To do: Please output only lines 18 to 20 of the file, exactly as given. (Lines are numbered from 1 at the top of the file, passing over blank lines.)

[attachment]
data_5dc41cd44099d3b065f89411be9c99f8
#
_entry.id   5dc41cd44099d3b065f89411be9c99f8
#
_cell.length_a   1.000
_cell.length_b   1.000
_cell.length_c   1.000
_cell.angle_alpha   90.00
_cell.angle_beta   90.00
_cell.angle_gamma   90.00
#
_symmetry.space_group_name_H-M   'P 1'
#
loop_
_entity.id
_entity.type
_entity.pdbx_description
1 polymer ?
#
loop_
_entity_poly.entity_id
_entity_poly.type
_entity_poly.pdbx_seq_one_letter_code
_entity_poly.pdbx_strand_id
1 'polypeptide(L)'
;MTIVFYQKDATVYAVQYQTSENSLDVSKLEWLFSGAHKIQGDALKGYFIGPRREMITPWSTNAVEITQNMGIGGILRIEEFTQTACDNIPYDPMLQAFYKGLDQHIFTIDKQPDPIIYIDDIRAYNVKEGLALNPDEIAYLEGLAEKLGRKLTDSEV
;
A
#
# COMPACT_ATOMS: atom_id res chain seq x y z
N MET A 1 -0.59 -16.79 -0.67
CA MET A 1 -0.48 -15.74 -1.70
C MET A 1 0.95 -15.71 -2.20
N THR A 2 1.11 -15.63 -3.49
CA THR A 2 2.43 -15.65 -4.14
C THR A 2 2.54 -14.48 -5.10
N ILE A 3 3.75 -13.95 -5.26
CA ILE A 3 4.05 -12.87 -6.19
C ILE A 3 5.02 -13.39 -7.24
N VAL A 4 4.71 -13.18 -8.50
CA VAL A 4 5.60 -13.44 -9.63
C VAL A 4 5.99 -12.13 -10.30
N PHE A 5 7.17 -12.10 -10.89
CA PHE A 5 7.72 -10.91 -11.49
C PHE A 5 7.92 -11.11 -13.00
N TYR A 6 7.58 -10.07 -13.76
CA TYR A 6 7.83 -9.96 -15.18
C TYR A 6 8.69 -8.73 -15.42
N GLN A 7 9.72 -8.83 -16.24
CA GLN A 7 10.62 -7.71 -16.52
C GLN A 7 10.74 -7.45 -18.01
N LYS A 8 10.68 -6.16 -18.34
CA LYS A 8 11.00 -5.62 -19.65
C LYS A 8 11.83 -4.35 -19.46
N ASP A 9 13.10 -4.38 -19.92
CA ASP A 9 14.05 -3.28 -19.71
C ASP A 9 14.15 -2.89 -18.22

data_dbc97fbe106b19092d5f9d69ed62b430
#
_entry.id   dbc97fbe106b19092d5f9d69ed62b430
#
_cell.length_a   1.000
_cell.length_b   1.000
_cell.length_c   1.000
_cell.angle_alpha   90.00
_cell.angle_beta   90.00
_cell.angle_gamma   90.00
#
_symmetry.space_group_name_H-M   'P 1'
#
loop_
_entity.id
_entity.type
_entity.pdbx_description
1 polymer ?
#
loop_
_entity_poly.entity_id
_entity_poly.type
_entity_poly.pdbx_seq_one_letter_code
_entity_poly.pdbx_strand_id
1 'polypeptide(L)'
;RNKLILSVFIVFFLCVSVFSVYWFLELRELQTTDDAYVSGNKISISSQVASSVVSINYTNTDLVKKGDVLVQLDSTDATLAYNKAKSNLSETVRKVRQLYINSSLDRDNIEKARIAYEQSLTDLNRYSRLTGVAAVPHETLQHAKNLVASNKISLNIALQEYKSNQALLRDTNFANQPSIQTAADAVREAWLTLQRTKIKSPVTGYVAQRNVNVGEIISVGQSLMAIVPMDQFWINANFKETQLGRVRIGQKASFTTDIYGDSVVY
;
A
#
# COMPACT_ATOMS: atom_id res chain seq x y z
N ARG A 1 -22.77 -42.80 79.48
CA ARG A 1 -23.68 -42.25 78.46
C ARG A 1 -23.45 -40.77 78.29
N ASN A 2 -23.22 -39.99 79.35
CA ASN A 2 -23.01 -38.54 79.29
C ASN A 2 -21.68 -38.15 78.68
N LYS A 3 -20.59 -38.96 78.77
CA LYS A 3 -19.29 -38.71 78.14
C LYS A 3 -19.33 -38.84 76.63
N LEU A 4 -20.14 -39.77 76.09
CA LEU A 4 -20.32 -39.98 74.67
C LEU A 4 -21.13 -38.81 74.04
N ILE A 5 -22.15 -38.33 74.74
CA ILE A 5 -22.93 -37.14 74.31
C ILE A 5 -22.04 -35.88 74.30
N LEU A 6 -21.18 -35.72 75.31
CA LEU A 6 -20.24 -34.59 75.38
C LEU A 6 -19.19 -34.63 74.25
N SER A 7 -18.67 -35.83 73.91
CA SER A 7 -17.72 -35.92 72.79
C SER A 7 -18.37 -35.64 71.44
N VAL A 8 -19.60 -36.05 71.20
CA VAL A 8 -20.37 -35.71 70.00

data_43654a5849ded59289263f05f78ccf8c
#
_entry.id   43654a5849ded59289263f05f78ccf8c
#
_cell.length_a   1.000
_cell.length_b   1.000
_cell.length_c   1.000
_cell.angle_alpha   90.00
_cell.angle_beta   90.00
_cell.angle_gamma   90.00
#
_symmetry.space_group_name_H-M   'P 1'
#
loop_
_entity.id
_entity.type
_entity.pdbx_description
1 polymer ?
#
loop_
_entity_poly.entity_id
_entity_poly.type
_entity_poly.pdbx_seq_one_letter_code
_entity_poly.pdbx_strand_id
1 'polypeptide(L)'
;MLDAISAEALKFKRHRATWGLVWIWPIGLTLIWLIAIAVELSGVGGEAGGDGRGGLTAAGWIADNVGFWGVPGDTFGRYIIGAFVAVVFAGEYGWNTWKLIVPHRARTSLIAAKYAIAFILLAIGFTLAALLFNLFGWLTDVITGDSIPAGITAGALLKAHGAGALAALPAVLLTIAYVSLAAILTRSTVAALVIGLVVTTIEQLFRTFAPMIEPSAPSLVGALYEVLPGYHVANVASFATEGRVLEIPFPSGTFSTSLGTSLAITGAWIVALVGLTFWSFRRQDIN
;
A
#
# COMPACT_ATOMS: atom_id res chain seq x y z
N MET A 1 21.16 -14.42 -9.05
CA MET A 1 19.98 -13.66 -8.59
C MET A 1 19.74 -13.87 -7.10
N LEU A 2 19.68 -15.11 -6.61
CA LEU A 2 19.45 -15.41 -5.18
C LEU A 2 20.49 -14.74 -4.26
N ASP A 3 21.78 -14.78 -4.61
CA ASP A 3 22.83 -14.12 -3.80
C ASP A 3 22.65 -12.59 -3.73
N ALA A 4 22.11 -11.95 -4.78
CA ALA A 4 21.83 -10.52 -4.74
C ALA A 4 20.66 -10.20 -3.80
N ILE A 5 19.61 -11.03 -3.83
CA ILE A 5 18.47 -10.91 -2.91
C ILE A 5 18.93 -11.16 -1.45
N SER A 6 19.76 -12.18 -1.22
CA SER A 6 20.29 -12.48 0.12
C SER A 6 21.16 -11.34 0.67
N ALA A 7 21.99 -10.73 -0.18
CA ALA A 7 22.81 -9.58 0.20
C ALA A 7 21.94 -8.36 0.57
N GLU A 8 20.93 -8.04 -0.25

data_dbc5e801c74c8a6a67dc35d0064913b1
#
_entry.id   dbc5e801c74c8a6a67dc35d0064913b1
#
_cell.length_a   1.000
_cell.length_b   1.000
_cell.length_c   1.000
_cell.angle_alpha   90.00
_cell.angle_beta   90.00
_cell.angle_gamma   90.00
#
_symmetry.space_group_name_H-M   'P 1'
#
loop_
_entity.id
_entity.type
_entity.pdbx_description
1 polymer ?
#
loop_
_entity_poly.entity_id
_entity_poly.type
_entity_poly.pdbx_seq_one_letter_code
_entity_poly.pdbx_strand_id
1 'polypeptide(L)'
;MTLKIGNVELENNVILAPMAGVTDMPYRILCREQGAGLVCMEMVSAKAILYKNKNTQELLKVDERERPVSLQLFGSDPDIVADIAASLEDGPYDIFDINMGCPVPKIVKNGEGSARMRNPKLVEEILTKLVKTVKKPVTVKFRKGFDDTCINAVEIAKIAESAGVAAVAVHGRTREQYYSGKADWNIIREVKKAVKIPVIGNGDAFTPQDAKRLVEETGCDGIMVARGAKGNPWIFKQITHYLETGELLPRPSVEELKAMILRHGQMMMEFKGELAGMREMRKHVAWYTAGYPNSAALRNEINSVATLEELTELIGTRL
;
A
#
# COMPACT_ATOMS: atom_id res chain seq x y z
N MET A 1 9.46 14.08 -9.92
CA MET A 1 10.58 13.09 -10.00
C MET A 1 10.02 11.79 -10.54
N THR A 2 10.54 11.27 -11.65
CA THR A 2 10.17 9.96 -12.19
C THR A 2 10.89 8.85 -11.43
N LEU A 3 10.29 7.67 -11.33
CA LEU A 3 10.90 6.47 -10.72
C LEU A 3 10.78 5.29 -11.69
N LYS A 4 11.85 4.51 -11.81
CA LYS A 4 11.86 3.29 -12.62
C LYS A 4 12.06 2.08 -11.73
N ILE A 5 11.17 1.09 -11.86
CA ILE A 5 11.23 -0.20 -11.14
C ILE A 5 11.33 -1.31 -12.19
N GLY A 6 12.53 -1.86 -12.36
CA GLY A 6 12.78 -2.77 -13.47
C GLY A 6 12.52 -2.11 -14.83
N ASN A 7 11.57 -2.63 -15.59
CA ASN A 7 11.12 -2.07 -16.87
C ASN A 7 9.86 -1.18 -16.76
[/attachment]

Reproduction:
1 polymer ?
#
loop_